When we were little, one of my brother’s best friends was Canadian.
Coming from another country, there were numerous things about this boy which we found fascinating: his Mum made incredible chocolate chip cookies on a regular basis (I’ve explained before that mine was more of the raisin and apple offering inclination); his family had a BBQ the size of a small car in their back garden (which they’d brave even in winter weather to cook the most incredible slabs of meat on); at nine years old his school had never allowed him to use a knife to eat with (bizarre, but true).
Another source of intrigue was his accent. Being British, southern and lacking in any discernable or exciting accent to call our own (to my ears anyway), we loved hearing the way he’d pronounce certain words, and would often try to get him to attempt an English accent. Perhaps not the most exciting form of entertainment ever invented, but we were only little and, as an alternative to eating apples or raisins (see above), it was probably pretty appealing.
One word which caused a huge amount of confusion was the name of his guinea pig. A tiny, furry fuzzball with long white hair and a piebald patch over his eye, this pet was affectionately known as ‘Hairy’ on account of his, well, hairiness. It made complete sense, and might well have earned him a place in the hall of inspiring animal names alongside Hammy the hamster and Goldie the goldfish. Except his name wasn’t ‘Hairy’. He was ‘Harry’, and just happened to have an unfortunate amount of excess hair. And an owner who’s accent we couldn’t quite understand.
Graham crackers aren’t that common in the UK. While our American counterparts use them as a cheesecake base staple, we have the humble digestive and, while comparisons are often made between the two, they have some fairly crucial differences in taste, texture and flavour. Rather than being made with oats and wholewheat flour, graham crackers substitute oats with ‘graham’ flour, which you could be forgiven for thinking was chickpea (or ‘gram’ flour) if you’d ever heard it pronounced in an American accent. Now you see where I was going (or trying to) with the whole Hairy/Harry guinea pig thing.
Graham flour is a high protein variation made from unbleached wheat flour mixed with coarsely ground wheat bran and germ. Graham crackers, the vehicle which arguably made the flour famous, were – like the British Bath Oliver – originally conceived as a health food of sorts. And although the sweetened, honeyed versions people now use to sandwich together S’mores and cement the base of cheesecakes are probably not quite what the original inventor intended, they are pretty popular around the world.
Having never seen a packet of graham crackers in the shops over here and wanting to know what all the fuss was about, I decided to make my own. As I’ve discovered with these homemade digestives and these ‘real bourbon biscuits‘, homemade versions of these shop-bought favourites are often even more delicious, and having seen some beautiful pictures here and here, I didn’t doubt that these would live up to expectations.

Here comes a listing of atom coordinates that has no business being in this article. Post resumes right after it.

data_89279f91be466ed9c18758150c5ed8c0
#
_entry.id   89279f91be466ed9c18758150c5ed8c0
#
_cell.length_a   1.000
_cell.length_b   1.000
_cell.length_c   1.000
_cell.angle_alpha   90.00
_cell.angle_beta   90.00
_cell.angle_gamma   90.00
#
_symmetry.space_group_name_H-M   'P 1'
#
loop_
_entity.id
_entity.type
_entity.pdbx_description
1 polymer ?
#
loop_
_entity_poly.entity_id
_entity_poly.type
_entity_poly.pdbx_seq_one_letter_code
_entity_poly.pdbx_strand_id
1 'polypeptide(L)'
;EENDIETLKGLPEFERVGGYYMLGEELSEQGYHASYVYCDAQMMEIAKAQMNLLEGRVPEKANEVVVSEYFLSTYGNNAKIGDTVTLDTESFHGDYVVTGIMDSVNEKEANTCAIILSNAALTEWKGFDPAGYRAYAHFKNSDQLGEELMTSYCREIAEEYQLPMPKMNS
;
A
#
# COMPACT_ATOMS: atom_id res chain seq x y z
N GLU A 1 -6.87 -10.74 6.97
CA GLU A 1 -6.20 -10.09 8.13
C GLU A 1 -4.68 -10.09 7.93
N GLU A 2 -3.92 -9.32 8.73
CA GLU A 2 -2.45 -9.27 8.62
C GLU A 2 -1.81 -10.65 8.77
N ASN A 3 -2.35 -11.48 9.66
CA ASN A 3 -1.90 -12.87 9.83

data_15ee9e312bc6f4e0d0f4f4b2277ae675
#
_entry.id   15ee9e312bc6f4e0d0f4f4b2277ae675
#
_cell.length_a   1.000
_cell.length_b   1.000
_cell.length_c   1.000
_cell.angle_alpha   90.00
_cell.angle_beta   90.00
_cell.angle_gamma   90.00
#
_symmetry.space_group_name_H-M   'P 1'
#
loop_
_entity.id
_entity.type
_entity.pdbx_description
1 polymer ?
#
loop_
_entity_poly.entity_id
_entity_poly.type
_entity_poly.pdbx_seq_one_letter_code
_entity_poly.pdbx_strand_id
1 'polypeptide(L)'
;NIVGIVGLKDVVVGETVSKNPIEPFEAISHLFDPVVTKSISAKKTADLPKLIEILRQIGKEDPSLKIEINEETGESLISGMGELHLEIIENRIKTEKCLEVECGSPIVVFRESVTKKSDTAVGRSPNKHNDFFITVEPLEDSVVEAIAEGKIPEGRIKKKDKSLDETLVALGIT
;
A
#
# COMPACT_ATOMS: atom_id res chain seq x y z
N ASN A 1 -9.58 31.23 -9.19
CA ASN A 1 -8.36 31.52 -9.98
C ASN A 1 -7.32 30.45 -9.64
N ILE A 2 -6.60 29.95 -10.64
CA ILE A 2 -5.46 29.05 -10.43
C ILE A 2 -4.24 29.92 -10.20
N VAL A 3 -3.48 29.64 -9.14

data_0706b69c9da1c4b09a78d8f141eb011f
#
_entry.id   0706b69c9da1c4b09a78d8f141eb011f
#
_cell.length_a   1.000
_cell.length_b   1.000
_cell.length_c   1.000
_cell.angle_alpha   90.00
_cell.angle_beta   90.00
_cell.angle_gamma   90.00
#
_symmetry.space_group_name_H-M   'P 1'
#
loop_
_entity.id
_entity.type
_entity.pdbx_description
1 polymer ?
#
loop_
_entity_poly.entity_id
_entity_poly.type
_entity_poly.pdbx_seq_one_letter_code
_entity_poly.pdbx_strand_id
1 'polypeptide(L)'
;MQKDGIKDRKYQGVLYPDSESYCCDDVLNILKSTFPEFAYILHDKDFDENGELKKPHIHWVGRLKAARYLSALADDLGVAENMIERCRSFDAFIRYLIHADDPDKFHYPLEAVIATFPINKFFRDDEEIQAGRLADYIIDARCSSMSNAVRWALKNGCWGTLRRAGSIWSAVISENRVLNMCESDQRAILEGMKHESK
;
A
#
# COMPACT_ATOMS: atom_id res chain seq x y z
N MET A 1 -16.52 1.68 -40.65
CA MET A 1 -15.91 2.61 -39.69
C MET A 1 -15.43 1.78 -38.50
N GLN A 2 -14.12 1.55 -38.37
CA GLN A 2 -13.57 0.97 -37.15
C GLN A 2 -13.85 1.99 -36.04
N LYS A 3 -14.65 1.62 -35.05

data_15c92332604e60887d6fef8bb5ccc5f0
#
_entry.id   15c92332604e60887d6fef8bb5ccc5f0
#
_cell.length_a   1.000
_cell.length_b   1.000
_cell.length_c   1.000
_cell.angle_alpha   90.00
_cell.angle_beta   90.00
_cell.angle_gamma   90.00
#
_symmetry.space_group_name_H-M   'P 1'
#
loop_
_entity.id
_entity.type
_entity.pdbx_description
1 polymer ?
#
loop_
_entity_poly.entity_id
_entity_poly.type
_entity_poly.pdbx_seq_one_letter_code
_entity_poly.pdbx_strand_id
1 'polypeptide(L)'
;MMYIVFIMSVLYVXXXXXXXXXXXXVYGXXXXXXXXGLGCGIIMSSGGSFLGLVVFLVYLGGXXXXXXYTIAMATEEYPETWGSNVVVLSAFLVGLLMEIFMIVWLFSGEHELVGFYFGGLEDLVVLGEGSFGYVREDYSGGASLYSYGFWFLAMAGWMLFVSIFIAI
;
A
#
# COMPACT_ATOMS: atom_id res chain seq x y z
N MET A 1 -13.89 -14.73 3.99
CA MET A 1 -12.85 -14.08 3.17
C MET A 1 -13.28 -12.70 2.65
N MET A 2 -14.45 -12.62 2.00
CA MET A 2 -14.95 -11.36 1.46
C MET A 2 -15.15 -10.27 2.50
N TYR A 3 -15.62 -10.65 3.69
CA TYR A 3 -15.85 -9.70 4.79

Unfortunately this weekend I wasn’t able (read patient enough) to get my hands on some graham flour, but I’m assured by a number of online recipes from pretty credible chefs that whole wheat flour is an (almost) acceptable substitute in times of need. To mix things up a bit, rather than using all whole wheat, I threw in some nutty buckwheat flour from a packet I’ve been wanting to use up.
Eat these lovely little biscuits for breakfast. Dunk them in a cup of tea. Go all-American and sandwich them round toasted marshmallows and melting chocolate or crush them up with butter for the ultimate biscuity base. Just don’t get them out of a packet – homemade is so so so much better.
Homemade Graham Crackers
For the crackers
200g wholemeal flour
150g buckwheat flour (or graham flour, if you can find it)
100g soft dark brown sugar
1 tsp baking powder
½ tsp baking soda
100g unsalted butter, softened
3g coarse sea salt
100g dark runny honey
5 tbsp full fat milk
2 tsp vanilla extract
1 tbsp granulated sugar
1 tsp ground cinnamon
Pulse together the flours, brown sugar, baking powder and soda and salt in an electric stand mixer fitted with the paddle attachment. Alternatively you could do this in a magimix. Add the butter and pulse until the mixture resembles coarse breadcrumbs.
In a separate bowl, combine the honey, milk and vanilla extract. Add to the flour mixture and pulse until it barely comes together as a dough. Lay out a large piece of cling film and dust with flour. Press the dough into a rectangle on top of the cling film, about 2cm thick. Cover with another piece of cling film and chill for two hours.
Line two baking sheets with parchment paper. Dust the worksurface with flour. Take your dough out the fridge, remove the cling film and roll out into a long rectangle less than half a centimetre thick (about 0.3cm). Trim the edges and cut into rectangles about 10cm by 5cm. Place your rectangles onto the baking sheets and chill one hour further.
Preheat the oven to 175 degrees C. Remove your crackers from the fridge. Mark a vertical line down the middle of each cracker then, using a cocktail stick or skewer, prick little dots either side of the line. Sprinkle with the topping if using, then bake for about 20 minutes or until golden brown and fairly firm to the touch. Remove from the oven and cool on a wire rack before storing in an airtight container.